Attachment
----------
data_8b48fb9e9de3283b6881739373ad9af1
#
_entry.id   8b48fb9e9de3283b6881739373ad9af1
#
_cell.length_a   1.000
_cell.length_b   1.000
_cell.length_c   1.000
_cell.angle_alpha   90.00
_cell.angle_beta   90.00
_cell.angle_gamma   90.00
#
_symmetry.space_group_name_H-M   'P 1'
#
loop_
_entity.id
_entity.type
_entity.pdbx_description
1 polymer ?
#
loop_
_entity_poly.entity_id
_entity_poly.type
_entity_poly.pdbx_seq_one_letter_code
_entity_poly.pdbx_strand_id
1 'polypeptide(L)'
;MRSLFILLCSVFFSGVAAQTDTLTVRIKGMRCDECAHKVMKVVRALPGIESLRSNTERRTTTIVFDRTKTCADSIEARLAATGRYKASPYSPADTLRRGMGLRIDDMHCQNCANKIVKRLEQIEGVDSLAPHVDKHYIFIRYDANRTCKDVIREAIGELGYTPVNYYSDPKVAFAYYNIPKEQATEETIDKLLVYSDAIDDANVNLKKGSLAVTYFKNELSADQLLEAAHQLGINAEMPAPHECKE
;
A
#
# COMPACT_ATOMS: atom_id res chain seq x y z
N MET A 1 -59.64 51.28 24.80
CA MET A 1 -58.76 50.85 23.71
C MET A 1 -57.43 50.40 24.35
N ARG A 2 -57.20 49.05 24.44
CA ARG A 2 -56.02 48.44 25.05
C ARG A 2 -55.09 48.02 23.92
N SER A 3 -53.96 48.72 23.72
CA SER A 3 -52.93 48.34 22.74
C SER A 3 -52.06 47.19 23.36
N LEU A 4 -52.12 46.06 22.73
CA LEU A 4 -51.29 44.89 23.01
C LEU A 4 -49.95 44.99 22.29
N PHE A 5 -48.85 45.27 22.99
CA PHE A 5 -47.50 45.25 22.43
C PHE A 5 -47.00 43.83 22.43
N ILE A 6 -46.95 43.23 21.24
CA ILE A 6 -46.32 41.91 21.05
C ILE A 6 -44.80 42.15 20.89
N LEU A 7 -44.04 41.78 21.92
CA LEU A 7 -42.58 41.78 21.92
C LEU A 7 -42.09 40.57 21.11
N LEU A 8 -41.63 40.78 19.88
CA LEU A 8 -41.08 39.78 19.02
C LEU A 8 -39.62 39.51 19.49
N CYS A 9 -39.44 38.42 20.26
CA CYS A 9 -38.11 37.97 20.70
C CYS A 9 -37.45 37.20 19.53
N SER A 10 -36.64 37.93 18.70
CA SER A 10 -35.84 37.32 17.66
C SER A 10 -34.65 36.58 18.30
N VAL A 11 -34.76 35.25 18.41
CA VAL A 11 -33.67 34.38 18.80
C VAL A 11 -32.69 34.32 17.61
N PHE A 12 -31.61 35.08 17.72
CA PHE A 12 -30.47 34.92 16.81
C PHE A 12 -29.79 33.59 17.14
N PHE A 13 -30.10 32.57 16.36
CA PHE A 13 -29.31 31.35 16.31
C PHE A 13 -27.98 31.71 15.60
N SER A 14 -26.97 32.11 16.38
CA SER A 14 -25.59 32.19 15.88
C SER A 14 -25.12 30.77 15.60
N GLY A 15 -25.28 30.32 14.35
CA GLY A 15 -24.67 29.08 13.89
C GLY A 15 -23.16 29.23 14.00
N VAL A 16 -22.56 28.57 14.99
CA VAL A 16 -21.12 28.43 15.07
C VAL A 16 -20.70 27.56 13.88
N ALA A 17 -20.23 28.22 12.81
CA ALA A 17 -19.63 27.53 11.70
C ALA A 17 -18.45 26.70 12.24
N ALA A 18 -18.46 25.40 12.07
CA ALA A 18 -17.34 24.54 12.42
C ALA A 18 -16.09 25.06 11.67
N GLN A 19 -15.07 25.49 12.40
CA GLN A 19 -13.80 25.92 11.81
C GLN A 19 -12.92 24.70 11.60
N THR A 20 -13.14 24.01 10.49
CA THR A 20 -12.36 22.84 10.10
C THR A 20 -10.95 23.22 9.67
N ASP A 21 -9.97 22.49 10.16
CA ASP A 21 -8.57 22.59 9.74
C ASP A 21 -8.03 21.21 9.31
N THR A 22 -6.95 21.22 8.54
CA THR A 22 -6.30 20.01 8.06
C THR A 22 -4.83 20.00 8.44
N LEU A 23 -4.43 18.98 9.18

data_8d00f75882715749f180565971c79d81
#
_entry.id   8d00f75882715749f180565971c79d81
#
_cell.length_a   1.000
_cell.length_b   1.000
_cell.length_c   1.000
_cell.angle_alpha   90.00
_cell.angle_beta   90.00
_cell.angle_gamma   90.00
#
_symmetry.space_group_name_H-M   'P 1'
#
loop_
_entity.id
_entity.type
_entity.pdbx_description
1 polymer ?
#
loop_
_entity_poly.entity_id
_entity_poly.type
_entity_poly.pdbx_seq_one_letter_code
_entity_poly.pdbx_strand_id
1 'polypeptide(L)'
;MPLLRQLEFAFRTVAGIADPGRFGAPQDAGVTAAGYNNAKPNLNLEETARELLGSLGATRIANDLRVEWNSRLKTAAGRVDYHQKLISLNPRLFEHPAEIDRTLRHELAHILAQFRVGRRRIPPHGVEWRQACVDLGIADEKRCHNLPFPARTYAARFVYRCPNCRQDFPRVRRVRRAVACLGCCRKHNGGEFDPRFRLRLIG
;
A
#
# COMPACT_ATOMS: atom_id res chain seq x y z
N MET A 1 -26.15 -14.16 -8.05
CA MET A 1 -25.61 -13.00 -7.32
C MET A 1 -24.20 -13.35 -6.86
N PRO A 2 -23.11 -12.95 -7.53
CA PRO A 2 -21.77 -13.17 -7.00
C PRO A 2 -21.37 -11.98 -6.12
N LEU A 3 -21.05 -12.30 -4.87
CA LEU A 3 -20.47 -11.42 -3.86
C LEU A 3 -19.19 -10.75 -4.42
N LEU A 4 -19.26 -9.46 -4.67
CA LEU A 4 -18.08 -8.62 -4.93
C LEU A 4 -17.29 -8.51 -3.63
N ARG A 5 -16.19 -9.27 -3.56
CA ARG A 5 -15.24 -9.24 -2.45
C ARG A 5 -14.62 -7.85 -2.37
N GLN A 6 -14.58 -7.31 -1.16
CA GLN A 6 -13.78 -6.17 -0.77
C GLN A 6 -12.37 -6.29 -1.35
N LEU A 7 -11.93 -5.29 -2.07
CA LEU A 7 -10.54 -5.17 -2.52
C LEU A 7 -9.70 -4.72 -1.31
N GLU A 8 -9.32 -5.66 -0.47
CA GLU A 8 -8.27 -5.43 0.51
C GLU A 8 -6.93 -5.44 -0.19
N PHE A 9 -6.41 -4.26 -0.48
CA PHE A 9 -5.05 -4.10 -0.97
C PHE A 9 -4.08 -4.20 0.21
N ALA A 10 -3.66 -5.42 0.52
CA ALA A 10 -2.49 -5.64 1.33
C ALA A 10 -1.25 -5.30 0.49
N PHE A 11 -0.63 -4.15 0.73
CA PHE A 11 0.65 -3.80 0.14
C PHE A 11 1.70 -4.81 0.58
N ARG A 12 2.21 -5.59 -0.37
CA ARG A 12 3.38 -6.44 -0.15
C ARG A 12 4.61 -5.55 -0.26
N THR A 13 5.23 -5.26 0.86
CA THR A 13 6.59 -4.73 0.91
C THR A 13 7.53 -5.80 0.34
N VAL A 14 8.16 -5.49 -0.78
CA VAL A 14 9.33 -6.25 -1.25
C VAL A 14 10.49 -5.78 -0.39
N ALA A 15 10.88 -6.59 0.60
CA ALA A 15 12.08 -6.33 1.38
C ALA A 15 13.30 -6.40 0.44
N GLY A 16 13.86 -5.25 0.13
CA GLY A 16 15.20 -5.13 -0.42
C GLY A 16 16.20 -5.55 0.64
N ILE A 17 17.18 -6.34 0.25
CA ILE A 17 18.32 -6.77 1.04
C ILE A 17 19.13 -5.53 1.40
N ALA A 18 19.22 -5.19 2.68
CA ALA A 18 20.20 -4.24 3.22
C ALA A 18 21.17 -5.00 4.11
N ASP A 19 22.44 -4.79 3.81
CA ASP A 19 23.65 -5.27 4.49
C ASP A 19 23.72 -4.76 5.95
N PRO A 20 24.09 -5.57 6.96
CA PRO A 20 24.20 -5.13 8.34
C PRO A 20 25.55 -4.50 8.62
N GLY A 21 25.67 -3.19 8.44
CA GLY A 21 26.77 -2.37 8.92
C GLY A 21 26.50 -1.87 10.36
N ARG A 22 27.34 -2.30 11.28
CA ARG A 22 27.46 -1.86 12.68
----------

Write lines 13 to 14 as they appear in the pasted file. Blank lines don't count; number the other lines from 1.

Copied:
#
loop_